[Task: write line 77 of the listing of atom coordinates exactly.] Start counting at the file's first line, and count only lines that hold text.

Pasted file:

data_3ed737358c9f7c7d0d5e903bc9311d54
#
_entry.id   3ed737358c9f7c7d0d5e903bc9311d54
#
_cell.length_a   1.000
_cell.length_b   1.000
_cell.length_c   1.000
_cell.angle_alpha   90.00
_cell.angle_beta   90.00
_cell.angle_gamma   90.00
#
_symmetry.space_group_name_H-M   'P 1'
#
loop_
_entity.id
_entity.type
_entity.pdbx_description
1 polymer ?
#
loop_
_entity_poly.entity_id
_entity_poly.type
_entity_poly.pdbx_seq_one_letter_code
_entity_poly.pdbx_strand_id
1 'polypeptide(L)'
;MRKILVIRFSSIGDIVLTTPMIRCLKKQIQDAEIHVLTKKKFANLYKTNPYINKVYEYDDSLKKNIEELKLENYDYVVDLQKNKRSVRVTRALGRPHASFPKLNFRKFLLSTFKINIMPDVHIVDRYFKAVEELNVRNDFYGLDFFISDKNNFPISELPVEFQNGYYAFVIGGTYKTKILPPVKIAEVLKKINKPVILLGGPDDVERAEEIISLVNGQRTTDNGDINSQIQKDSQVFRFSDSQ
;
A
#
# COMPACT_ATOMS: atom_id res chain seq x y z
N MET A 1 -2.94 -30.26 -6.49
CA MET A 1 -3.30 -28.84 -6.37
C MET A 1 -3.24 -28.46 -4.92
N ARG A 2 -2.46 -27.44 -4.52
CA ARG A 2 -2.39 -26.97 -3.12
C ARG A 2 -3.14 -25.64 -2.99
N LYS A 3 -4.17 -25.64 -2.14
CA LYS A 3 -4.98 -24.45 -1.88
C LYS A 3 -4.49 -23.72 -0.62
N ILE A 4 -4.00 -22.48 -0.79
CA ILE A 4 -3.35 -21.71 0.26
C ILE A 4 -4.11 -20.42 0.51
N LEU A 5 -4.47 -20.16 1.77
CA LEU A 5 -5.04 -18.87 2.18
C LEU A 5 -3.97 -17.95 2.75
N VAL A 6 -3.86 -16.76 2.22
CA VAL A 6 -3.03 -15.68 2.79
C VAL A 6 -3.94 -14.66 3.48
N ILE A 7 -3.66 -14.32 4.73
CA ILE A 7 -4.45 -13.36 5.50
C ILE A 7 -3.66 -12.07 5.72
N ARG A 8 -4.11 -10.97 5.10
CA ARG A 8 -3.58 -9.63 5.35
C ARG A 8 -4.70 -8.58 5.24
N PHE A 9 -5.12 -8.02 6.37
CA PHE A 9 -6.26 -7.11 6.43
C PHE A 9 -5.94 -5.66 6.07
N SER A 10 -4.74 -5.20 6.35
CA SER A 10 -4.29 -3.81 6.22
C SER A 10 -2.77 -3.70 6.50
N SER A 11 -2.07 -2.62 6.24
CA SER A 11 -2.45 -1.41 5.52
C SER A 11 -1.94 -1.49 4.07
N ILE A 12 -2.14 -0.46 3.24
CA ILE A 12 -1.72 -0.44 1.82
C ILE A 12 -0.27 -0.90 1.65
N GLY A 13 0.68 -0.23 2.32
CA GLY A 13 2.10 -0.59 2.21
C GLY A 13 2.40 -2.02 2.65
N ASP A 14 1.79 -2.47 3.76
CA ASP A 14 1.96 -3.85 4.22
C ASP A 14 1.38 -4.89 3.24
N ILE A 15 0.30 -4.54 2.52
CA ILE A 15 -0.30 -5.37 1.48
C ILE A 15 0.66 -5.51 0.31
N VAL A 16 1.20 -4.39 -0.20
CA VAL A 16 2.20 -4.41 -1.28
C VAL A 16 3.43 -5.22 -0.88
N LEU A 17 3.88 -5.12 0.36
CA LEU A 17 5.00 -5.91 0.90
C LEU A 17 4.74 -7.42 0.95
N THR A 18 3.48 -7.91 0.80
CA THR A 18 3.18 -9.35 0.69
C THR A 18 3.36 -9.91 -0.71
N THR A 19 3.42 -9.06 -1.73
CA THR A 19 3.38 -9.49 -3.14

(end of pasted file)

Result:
CA VAL A 16 2.20 -4.41 -1.28